Girdwood, Alaska is a Town You Should Visit


Words by Chris Flynn

As an Australian who gets pretty jack of tourists banging on about how dangerous it is here in paradise, it’s refreshing to stay in a place where the emergency evacuation procedures in the hotel welcome guide have tips on what to do in the event of earthquakes and volcanic eruptions.

“If you are in bed, stay there and place your head under the pillow.” No shit. Also, lava is apparently harmful to both humans and vehicles. Who knew? Girdwood (pop. 1842) has a general store (The Merc), a couple of cafés, a microbrewery, a Cajun steakhouse permanently wreathed in Mardi Gras paraphernalia (The Double Musky Inn) and is surrounded for most of the year by large carnivorous land predators.

The most useful building in town is, well, the banner hanging out front says it all: “The World Renown(sic) Girdwood Laundromall. Voted America’s #1 Laundromat. Laundry – self & drop off. Showers. Wi-Fi. ATM. Cannabis. Thai Food. Hair Salon. Massage. Art Gallery.”

I’ll let that sink in for a minute.

Firstly, there’s an awards night for Laundromats? Never mind Splendour, how do I get a ticket to that stellar line-up? Secondly, man, you have to hand it to these guys, they have the order of services down pat. Drop off your washing. Withdraw money from bank. Purchase the wacky baccy. Get the munchies. Hey, do I need a haircut? I think I do, I think I need a trim. And a discrete rub-a-dub-dub, after which I’ll be ready to zone out in front of a magic eye painting. Wow. Is that a vast alien landscape, or a banana? I really can’t tell. Pick up washing.

Don’t stagger home from the Laundromall too late, though. Those aforementioned carnivores are actually omnivores, in that they’ll eat anything that isn’t nailed down, including you. Ursus arctos—the grizzly or brown bear—roams the forested slopes around Girdwood all summer long, stocking up on tasty salmon, deer, berries and human arms still clutching their selfie sticks. I shouldn’t poke fun. A couple of weeks before I got there, some teenager took a shortcut during a fun run and bumped into a 300 kilo griz who was watching the race from the bushes. He was promptly eaten to bits, although he still managed to text his little brother. Being chased by a bear, LOL! I’m sure that’s not what he said, though his phone did prove useful when rangers went looking for his entrails. They shot the bear, incidentally. He didn’t seem to notice and loped off into the forest.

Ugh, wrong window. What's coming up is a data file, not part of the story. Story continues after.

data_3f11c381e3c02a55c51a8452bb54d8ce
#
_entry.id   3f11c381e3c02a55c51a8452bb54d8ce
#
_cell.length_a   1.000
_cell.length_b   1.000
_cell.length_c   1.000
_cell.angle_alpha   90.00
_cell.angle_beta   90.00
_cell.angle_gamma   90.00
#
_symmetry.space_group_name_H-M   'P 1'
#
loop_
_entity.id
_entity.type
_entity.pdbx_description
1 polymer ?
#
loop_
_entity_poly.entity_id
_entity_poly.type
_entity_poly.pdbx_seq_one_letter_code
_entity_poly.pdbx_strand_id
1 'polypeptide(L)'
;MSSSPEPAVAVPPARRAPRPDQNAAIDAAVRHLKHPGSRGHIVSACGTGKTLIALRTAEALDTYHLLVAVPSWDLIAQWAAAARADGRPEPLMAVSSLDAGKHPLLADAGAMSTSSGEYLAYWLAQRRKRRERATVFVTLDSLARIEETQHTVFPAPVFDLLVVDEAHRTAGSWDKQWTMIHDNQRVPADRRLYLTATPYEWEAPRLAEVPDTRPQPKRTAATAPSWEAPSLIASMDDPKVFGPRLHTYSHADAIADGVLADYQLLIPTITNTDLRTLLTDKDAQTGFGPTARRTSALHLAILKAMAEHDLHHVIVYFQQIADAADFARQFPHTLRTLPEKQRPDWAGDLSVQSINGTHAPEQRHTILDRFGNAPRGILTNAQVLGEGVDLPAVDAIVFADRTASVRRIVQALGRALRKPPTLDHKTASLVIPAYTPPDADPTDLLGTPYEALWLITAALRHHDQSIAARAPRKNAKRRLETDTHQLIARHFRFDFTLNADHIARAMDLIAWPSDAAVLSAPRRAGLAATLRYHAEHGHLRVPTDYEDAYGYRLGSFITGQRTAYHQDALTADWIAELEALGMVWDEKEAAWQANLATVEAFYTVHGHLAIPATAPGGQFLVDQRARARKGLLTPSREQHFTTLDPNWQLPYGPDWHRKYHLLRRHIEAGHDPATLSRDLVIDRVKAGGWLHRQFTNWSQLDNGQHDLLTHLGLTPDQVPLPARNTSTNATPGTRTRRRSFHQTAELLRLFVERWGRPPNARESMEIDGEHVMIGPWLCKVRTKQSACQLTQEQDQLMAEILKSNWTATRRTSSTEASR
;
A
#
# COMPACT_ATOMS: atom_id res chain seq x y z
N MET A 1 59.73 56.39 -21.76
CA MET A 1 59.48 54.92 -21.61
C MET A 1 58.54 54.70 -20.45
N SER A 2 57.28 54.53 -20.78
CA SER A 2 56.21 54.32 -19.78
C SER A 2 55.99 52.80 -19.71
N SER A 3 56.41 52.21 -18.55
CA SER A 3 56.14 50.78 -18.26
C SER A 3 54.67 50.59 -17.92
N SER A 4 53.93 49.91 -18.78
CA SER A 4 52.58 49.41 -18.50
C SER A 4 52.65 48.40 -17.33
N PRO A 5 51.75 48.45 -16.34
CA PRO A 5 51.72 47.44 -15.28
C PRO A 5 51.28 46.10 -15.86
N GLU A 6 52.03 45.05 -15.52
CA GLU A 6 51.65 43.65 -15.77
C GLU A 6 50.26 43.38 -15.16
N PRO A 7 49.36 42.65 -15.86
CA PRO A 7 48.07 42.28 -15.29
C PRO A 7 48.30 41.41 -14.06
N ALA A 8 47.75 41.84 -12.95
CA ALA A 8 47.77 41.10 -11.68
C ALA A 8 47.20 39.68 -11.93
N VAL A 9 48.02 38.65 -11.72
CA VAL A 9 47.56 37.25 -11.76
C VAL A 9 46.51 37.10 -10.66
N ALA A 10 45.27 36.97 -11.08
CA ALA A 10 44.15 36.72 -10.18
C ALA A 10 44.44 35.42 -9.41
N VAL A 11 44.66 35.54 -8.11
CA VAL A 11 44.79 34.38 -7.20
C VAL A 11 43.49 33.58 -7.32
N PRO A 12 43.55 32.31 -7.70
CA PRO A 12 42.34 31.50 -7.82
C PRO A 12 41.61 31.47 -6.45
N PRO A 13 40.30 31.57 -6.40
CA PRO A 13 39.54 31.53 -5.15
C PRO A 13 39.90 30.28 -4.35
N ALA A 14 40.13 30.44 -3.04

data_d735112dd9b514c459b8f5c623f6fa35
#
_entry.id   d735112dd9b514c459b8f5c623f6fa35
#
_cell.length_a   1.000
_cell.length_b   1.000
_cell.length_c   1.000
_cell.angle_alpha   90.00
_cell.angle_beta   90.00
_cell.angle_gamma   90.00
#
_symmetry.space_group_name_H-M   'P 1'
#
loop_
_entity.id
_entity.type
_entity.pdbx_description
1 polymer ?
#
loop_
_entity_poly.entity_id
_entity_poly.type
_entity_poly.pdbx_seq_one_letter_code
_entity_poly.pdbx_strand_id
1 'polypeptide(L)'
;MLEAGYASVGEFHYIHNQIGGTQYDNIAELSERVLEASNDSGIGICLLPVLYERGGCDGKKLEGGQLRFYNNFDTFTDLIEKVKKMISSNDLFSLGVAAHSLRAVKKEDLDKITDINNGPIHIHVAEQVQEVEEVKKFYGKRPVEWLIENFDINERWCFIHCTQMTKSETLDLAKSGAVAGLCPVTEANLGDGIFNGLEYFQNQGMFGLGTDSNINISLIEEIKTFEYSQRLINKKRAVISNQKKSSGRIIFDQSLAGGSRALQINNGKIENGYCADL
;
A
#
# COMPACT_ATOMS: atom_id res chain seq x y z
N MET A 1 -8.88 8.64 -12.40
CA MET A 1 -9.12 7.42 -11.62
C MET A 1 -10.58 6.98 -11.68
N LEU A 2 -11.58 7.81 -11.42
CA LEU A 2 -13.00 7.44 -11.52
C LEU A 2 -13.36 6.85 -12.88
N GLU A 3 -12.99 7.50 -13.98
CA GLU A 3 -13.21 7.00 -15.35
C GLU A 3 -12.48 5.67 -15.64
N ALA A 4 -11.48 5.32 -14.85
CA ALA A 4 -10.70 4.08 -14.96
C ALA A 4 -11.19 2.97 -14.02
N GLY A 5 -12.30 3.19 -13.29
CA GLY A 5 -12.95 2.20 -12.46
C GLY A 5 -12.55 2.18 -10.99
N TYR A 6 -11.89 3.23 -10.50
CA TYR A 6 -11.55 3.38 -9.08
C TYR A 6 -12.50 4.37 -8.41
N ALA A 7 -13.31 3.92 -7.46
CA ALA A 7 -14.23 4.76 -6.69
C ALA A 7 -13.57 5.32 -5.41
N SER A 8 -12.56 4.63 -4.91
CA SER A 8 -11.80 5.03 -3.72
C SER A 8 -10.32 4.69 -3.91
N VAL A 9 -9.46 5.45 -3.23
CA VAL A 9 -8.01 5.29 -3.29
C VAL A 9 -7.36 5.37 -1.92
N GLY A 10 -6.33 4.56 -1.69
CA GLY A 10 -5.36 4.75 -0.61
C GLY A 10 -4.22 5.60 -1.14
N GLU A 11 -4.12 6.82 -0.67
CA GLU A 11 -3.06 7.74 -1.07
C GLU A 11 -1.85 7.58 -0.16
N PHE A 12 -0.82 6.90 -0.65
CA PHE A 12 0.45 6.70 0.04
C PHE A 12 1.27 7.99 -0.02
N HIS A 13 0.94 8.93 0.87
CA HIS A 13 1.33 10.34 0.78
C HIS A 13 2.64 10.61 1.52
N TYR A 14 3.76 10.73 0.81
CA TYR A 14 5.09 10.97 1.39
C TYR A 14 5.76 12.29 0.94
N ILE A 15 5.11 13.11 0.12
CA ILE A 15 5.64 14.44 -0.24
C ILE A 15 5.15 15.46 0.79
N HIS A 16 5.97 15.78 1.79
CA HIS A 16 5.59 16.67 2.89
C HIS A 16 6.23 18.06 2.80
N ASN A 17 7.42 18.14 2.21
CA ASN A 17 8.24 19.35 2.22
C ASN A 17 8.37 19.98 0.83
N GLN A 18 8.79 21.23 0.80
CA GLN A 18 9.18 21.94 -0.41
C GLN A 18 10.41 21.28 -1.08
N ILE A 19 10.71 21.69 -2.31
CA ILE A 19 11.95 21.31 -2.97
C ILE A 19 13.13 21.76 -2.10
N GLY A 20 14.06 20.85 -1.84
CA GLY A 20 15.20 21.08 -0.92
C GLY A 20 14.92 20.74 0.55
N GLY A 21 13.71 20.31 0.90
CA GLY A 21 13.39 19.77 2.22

Girdwood was originally further down the valley near the inlet. Despite everyone putting their heads under their pillows as instructed, an earthquake in 1964 raised the water level and drowned the town. You can still see cabins protruding from the shoreline of Turnagain Arm, which also boasts the second strongest tidal bore in the world.

Every day millions of gallons come rushing up the inlet in a series of two-metre waves. You can surf a couple of miles inland, and some do, alongside a pod of beluga whales on the lookout for salmon. Sometimes the whales get stranded when the tide sucks everything back out again, but they don’t care. They just hang on the sandbars and wait for the next set.

The town moved to the base of the mountain in the late 60s. Look out a window and you’ll see ice on the slopes. There are seven permanent glaciers, so even if you come in summer (which I did, and it’s kinda like Melbourne winter) you can go climbing or walking on a massive, sort of dangerous sea of ice.

I say sort of dangerous only because you’ll be knackered by the time you get there, which ain’t great when you’re balancing on a 50-centimetre wide ice ridge in spiky shoes and the gung-ho Texan guide says if you slip into that crevasse, your body will never be recovered. You’ll just fall and fall into a deep dark hole and maybe they’ll find you in ten thousand years if the glacier melts. Whereupon our descendants will probably think your name was Kathmandu.

Reaching the nearest glacier from Girdwood requires a short train trip—the train only runs in summer because: avalanches. They have a fucking cannon mounted on top to shoot dodgy looking ice and make it fall so it doesn’t hit them later and knock the train into the inlet. Then you have your spine compacted by a dirt track that is more pothole than road. Up next: cross an iceberg-strewn lake in a kayak for, like, an hour. Then walk from the base of the glacier to the ice cliffs, which, if you have any muesli bars left, you might attempt to climb. In short, it’s awesome.

To say Girdwood is a wilderness destination is a bit of an understatement. I was there for a week and I saw wolves, moose, deer, those elusive beluga whales, sea otters, bald eagles, a marble fox, a porcupine with three legs and bears that came crashing through the trees like the T Rex in Jurassic Park. I came home twice as fit and strong as I was when I left Australia. I even met a Russian that worked for Facebook, who probably helped rig the American election.

Alaska is nuts. They have open carry laws there, so everyone’s toting a rifle or shotgun, and in one case, a dude on an ATV had a .357 Magnum long barrel pistol holstered across his chest. You know, just in case you have to draw down on some asshat who cuts in line at The Merc. Or go toe to toe with a griz who tries to eat your packed lunch while you’re panning for gold in the creek. And they say Australia’s dangerous. Pfft.

Want more from the MC Travel Issue? We can help you out, right here.

Sign up for the Monster Children Newsletter